The HAVING clause is applied nearly last, just before items are sent to the client, with no optimization. (LIMIT is applied after HAVING.)

Here's a quick example that will both demonstrate the problem I think you are seeing, as well as how to fix it:

CREATE TABLE [Test] (
    Number INT PRIMARY KEY
);

INSERT INTO [Test] VALUES (1);
INSERT INTO [Test] VALUES (2);
INSERT INTO [Test] VALUES (3);
INSERT INTO [Test] VALUES (4);
INSERT INTO [Test] VALUES (5);
INSERT INTO [Test] VALUES (6);
INSERT INTO [Test] VALUES (7);
INSERT INTO [Test] VALUES (8);
INSERT INTO [Test] VALUES (9);
INSERT INTO [Test] VALUES (10);

That will get your data set up. Now run the following queries and examine the output:

SELECT TOP 5 * FROM Test ORDER BY Number;

And in MySQL:

SELECT * FROM Test ORDER BY Number LIMIT 5;

This query will produce the following result set:

1
2
3
4
5

Now, check out the difference here:

SELECT TOP 5 * FROM Test ORDER BY Number DESC;

And in MySQL:

SELECT * FROM Test ORDER BY Number DESC LIMIT 5;

Produces:

10
9
8
7
6

Note the differing result set? This is the problem that you're hitting right now. Instead, what you need to do is select the results you want in a subquery, and then order THOSE in an outer query.

SELECT * FROM (
    SELECT TOP 5 * FROM Test ORDER BY Number
) AS MyTest ORDER BY Number DESC

And finally, in MySQL:

SELECT * FROM (
    SELECT * FROM Test ORDER BY Number LIMIT 5
) AS MyTest ORDER BY Number DESC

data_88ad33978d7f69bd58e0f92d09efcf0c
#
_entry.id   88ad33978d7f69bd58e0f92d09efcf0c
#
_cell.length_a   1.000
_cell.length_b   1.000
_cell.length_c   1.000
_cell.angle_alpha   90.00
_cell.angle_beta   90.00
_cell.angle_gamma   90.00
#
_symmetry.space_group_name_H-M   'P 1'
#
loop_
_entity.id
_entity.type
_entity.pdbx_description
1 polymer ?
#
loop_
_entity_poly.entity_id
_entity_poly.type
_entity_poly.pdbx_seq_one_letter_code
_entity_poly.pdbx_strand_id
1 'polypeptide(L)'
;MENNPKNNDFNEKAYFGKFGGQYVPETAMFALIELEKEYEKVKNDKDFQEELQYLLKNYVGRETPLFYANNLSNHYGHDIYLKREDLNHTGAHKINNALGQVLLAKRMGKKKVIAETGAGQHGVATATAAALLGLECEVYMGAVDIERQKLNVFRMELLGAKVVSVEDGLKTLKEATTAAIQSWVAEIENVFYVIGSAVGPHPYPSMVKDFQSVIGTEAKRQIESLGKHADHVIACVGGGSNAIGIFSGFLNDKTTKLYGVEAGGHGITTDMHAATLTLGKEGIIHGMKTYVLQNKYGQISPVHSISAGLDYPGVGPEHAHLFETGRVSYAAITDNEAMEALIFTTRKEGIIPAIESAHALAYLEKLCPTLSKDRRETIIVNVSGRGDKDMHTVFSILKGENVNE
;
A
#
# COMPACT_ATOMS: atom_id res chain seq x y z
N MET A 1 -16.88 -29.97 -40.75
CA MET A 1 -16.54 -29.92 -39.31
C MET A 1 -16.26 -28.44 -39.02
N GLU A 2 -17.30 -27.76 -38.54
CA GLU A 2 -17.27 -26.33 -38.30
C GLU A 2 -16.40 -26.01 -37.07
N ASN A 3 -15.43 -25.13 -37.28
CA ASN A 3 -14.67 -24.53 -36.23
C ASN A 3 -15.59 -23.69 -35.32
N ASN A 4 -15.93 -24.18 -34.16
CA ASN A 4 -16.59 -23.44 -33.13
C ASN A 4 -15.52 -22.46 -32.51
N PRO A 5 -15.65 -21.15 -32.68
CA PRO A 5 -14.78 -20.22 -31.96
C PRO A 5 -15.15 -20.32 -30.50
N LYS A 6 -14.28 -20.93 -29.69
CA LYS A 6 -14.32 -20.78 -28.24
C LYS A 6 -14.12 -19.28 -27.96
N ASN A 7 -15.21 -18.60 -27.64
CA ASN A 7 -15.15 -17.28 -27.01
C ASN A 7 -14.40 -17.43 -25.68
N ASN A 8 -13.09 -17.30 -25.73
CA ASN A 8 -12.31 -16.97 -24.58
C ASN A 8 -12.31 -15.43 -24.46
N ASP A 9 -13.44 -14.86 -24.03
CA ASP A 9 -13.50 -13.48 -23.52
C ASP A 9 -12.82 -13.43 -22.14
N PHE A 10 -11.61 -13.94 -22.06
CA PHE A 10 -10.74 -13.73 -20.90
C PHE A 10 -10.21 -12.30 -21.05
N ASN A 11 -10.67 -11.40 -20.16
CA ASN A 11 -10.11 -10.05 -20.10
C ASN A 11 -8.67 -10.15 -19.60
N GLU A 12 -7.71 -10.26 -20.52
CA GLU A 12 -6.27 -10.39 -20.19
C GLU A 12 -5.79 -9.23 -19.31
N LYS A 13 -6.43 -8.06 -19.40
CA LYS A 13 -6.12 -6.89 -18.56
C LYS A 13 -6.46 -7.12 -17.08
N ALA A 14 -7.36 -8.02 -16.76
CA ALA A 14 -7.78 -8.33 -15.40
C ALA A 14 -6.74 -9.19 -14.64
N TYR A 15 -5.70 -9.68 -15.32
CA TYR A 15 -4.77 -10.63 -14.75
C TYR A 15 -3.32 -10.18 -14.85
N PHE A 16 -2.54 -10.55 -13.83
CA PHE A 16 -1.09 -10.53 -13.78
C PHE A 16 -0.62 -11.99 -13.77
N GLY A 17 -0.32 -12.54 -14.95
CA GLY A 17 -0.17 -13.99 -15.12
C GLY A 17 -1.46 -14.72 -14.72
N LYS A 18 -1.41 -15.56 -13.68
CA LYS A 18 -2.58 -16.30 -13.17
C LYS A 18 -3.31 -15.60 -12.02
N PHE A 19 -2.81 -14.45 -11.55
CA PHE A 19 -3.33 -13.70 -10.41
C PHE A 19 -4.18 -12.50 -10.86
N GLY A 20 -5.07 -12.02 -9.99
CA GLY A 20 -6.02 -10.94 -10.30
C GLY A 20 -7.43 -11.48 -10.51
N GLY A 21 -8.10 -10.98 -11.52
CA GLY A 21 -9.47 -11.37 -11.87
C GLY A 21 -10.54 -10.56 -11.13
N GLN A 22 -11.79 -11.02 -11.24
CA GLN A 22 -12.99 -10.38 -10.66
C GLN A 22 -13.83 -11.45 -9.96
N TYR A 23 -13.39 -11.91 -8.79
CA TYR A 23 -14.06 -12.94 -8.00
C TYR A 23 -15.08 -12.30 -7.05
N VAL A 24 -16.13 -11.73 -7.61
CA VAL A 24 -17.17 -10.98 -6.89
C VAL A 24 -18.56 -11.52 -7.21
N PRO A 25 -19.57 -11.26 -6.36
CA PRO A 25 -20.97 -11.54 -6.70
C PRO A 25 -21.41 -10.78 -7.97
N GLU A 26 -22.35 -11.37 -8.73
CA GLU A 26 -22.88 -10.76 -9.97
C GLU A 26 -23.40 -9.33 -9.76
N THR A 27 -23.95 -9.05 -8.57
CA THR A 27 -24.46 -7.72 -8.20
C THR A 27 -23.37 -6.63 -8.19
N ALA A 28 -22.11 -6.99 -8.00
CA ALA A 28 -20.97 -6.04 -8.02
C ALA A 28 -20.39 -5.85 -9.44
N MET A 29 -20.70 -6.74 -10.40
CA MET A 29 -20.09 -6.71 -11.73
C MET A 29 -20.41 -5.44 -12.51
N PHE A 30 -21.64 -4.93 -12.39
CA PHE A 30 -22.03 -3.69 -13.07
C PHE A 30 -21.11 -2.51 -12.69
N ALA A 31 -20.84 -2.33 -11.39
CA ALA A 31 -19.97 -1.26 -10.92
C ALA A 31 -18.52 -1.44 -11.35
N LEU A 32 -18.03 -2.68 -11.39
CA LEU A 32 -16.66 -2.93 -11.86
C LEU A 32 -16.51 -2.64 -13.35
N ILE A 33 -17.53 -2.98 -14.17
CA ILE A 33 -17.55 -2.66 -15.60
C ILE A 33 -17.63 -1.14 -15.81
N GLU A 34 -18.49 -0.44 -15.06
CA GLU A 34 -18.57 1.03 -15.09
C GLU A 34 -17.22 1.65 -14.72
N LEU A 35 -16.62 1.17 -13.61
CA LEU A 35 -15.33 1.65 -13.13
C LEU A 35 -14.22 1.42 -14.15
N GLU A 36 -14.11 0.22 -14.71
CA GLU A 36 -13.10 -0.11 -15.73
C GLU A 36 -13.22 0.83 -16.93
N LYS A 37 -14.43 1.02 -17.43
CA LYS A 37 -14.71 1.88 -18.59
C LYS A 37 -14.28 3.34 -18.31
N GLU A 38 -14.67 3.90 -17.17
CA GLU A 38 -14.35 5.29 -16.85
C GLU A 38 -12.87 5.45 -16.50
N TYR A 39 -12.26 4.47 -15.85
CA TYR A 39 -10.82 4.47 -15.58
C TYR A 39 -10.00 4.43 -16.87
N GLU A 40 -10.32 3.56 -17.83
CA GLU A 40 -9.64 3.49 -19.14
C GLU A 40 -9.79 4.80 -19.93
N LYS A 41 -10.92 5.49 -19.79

The result?

5
4
3
2
1

Which I think is what you're looking for.

I am not a MySQL guy, but I also found some neat functionality of LIMIT that allows you to specify the upper and lower bounds of the result set returned, so if you know exactly how many rows to expect in your table (you probably don't, but I figure this might be worth mentioning for your understanding), you could probably so something like this (MySQL example only:)

SELECT * FROM Test ORDER BY Number DESC LIMIT 6, 10

I will take a swing at fixing your query to follow the example I've provided here, but since it's a bit poorly-formatted it's a bit hard to tell what's totally going on...:

SELECT * FROM (SELECT Research.Focus, Research.Media, Country.Name, GROUP_CONCAT(DISTINCT AskMethod.Name ORDER BY ResearchAskMethod.MethodID SEPARATOR ', ') as AskMethodName, Research.ResearchDate, Research.ResearchID FROM AskMethod INNER JOIN ((Country INNER JOIN Research ON Country.CountryID = Research.CountryID) INNER JOIN ResearchAskMethod ON Research.ResearchID = ResearchAskMethod.ResearchID) ON AskMethod.MethodID = ResearchAskMethod.MethodID WHERE Research.ResearchID=ResearchAskMethod.ResearchID AND Research.ResearchDate=1996 GROUP BY Research.ResearchID ORDER BY Country.Name, Research.Media, AskMethodName, Research.ResearchDate) AS Result ORDER BY Country.Name, Research.Media, AskMethodName, Research.ResearchDate DESC;

And for the record, I would recommend cleaning up the layout of your queries a bit so they are easier to understand. Use break lines, white spacing, etc just like you would in PHP or C# or Java or C++ or any other programming language to improve the readability of your code.

share|improve this answer
    
thanks much kiley! am trying this now, will get back to you asap :D –  Ana Ban Oct 29 '11 at 15:36
    
spot on, this answered it. just a slight change: i had to use Result as the table name in the outer ORDER BY clause. i edited the question for the final edited query. thanks much, i learned tons again tonight. really appreciate it! –  Ana Ban Oct 29 '11 at 15:47